Of God and Geeks

Many people use this blog as their first point of reference for our other sites so here is a little round-up of domestic news. iBenedictines itself has been optimized for use on mobile devices using wp-touch. As far as I can see, that has worked well. There is no such instant solution for a conventional web site, so we have built a new version of our monastery web site just for small screen mobile devices. It has its own domain, http://www.benedictinenuns.net, and you can, in fact, view it using a desktop or laptop. It doesn’t have all the content of the main site, but since we have recently added more material, it should keep you usefully occupied as you travel the Northern line (or is it the District, I forget). Finally, just in time for Lent, our online retreat service should be going live on http://www.catholicretreats.org.uk and http://www.benedictinesonline.org.uk. The actual launch date will be announced once our beta-testers have finished telling us everything they don’t like about the way we have set things up.

This is, of course, pretty low-grade geekiness by today’s standards, but it does have one redeeming feature, in our eyes, at least. It is all done out of love for God and in the hope of allowing his love to reach people who would never be seen inside a church, as well as those who who are already committed to him. It is an expression of Benedictine hospitality, twenty-first century style. If you look at the Future section of our web site, you’ll see that we don’t believe in substituting virtual for real encounters, but we’ve made a start on trying to find a way to offer an experience of monastic peace to those in search of it. Please pray that, if it be pleasing to God, our venture of faith may be blessed.

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Just Wondering

First we had Wikileaks, splattering our screens with all kinds of “private” information from the diplomatic bags of American officials. Now we have Egypt suspended in internet isolation while the Mubarak regime struggles to hold on to power. Has the web changed our understanding of freedom? It has certainly made the exercise of it more dangerous.

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Byte Sized Chunks

For the last day or two Digitalnun has been posting small chunks of Pope Benedict XVI’s address for World Communications Day over on the community’s Facebook page. They are a good summary of what Christian engagement with the internet generally, and social media in particular, should encompass; so why the little gobbets rather than the whole text or a link to it? Simple. The internet has changed the way we read. Online our attention span is rivalled only by the goldfish’s proverbial fifteen seconds. The papal document is too dense and daunting for many in the way in which it is presented on the Vatican web site, but split up into little chunks we can meditate on as we surf hither and hither, it works. It’s lectio divina for the silicon age.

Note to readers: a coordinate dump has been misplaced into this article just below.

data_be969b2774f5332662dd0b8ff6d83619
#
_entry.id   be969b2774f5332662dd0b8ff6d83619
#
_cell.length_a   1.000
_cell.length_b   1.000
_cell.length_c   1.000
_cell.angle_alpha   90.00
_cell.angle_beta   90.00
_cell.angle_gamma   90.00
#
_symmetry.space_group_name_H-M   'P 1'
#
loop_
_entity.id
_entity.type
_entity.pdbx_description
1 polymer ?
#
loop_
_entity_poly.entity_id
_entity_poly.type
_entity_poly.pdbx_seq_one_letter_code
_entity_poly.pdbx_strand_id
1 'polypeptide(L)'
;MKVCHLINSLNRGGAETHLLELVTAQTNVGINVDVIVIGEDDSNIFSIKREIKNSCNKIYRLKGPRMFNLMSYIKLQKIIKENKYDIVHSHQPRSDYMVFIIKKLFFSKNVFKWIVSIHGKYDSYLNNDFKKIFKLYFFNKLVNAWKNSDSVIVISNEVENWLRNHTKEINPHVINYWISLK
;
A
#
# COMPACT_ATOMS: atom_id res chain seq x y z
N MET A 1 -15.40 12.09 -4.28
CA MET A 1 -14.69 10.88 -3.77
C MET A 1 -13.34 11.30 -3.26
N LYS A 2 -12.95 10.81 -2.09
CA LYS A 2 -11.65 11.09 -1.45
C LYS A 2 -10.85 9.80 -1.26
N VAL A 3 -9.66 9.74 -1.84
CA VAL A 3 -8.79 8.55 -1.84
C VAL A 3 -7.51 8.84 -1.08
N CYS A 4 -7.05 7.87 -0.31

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Hungry for God

Quietnun in Digitalnun's Nest
Quietnun in Digitalnun's Nest

It isn’t often that Digitalnun manages to get a nice photograph of Quietnun (she usually pulls faces, ducks her head or discovers something important to do elsewhere) but the element of surprise was in my favour when I found her at my desk the other day.

It’s more than just a nice photo, however.  It’s a good image of both how and why we engage with the internet. People are sometimes surprised to discover that we do not spend all day online but fit in our blogging and tweeting here and there, as we have a moment or two free. That’s why we can “disappear” for whole weeks at a time: there are other things claiming our attention.

The really important question is why we engage with the internet at all. It is, for us, an important aspect of traditional Benedictine hospitality: welcoming others to the monastery. People come to the monastery for all kinds of reasons but usually, either implicitly or explicitly, in search of God (although they might not be ready to name what they seek as God). The only thing we have to offer is our own (limited) experience of God,  and what we have imbibed from our years of study, praying the liturgy and living in community. It is not much, but it is something; and as regular readers will have noticed, we try not to be too pedagogic or learned in our approach (although a certain amount of learning has gone into what we do) but “accessible”.

Our blog does not necessarily appeal to those who make use of our web site or follow us on Twitter or Facebook, but we are always keen to know if there is anything we are not doing which we could do and which you would find useful. Bear in mind, please, that we are few in numbers and do not have deep pockets – just “an infinite desire”, as St Catherine of Siena once said.

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